Having learnt my lesson (which seems to be, if you have a dog in your book, allow it to live; though heaven knows, literature and children's literature in particular is crawling, as it were, with dead dogs), I took a much more upbeat line in my next novel, The Reluctant Passenger:
My friend Gerhard says my attention span is adjusted to the sonnet rather than to the nineteenth-century novel, but I don't seem to find poetry very interesting either: there's such a lot of unassimilated emotion around for so little reason, as far as I can see. Gerhard says the point of the sonnet is exactly that it tidies up the emotion, but I'm not sure that uncontrollable passion succumbs that easily to a few quatrains and a rhyming couplet. I once saw a man transporting his Rottweiler through a No Dogs Allowed area: the beast was clearly well trained, and stayed put, but you could see that all it really wanted to do was chew the wheels off all the trolleys in the universe. That's the sonnet.So the Rottweiler in the shopping trolley encapsulates the novel's central concern with the tension between passion and constraint, in broader terms between nature and art. (He is also one of the reluctant passengers in the novel, but that's another branch of the metaphor.) There is, though, a real dog in the book. He is a bull mastiff called Tornado and he belongs to Nicholas's neighbours. Nicholas doesn't really like Tornado because, as he says, he can't meet the emotional expectations of a dog. But in a complicated run of events, Tornado actually saves Nicholas from a would-be hijacker, and so he feels a grudging kind of gratitude to the beast. Thus, when the neighbours decide to move to Perth for the health and safety of their new baby, Tornado is in jeopardy: if they can't find a home for him, he'll have to be put down. This is where I made amends to Dumbo and Nicholas made amends to Tornado: he adopts Tornado and they live happily ever after. Well, as far as one can tell. (This is one of the differences between my novel and Disgrace.)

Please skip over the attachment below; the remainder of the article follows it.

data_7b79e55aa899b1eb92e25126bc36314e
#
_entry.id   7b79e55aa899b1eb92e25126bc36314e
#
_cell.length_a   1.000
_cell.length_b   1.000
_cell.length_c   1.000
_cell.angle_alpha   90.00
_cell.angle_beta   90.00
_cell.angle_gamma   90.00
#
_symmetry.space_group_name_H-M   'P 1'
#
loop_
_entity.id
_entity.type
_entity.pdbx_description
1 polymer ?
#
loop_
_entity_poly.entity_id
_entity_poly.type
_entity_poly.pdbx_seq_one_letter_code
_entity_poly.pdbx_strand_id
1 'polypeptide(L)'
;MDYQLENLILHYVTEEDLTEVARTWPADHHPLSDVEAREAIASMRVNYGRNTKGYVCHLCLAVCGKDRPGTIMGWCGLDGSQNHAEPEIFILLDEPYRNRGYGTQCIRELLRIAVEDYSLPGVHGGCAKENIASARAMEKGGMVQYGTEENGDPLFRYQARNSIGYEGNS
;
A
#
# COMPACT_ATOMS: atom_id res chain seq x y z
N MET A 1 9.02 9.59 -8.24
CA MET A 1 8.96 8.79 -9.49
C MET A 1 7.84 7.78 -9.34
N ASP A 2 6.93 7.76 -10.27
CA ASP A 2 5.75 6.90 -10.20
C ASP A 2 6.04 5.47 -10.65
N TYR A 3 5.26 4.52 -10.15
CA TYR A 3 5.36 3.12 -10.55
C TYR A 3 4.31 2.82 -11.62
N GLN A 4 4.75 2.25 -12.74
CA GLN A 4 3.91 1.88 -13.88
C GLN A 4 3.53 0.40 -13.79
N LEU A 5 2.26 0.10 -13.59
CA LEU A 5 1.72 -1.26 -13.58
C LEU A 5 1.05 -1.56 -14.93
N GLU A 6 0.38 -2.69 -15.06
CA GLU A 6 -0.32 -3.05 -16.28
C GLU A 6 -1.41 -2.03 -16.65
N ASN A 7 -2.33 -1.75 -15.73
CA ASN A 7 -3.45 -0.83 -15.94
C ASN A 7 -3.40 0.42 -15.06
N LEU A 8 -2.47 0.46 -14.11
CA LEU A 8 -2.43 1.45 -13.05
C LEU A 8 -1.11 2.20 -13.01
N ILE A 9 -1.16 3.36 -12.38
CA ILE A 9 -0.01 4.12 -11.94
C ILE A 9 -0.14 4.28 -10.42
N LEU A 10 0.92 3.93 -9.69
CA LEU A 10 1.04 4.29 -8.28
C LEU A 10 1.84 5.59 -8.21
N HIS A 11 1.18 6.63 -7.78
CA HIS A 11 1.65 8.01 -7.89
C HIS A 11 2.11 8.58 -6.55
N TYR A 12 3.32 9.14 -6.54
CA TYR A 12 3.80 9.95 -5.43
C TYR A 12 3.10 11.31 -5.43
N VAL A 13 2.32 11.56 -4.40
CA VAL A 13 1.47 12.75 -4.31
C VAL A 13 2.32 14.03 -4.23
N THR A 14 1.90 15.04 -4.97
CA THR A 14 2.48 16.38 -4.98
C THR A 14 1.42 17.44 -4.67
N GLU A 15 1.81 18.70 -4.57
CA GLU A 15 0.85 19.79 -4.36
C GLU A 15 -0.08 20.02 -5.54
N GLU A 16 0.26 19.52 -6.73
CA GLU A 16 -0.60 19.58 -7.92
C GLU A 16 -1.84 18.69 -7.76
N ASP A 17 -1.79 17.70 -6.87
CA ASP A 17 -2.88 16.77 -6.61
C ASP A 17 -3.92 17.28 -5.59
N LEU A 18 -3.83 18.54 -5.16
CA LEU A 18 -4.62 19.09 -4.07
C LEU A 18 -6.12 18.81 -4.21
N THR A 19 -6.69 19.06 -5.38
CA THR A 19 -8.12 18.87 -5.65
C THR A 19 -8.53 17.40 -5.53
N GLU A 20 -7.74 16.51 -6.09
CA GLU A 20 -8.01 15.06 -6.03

Would that all dogs were so lucky. Catching up on Justin Carwright's earlier novels, I came across his very funny but rather poignant 'American' novel:
If you look carefully, by the way, you'll see that the cover of Leading the Cheers looks rather mangled. That is because Simon, fed up with my retreating behind a book so soon after returning from three days in Franschhoek, grabbed the book and mauled it, thus unwittingly also avenging poor Herbie.
And yes, you'll want to know what happened to Simon while I was doing the Literary Festival. Well, he was well looked after by two house-sitters. He seems, though, to have felt the need to express his feelings in a tangible manner:
There is another literary festival next weekend, this time in Richmond in the Great Karoo. I was invited to attend with this intriguing rider : 'Dogs welcome.' I shall take the invitation at its word and take Simon to his first books event. It seems appropriate that the festival is mainly about J.M. Coetzee, with particular attention to Disgrace. Simon will no doubt make a contribution. Watch this space.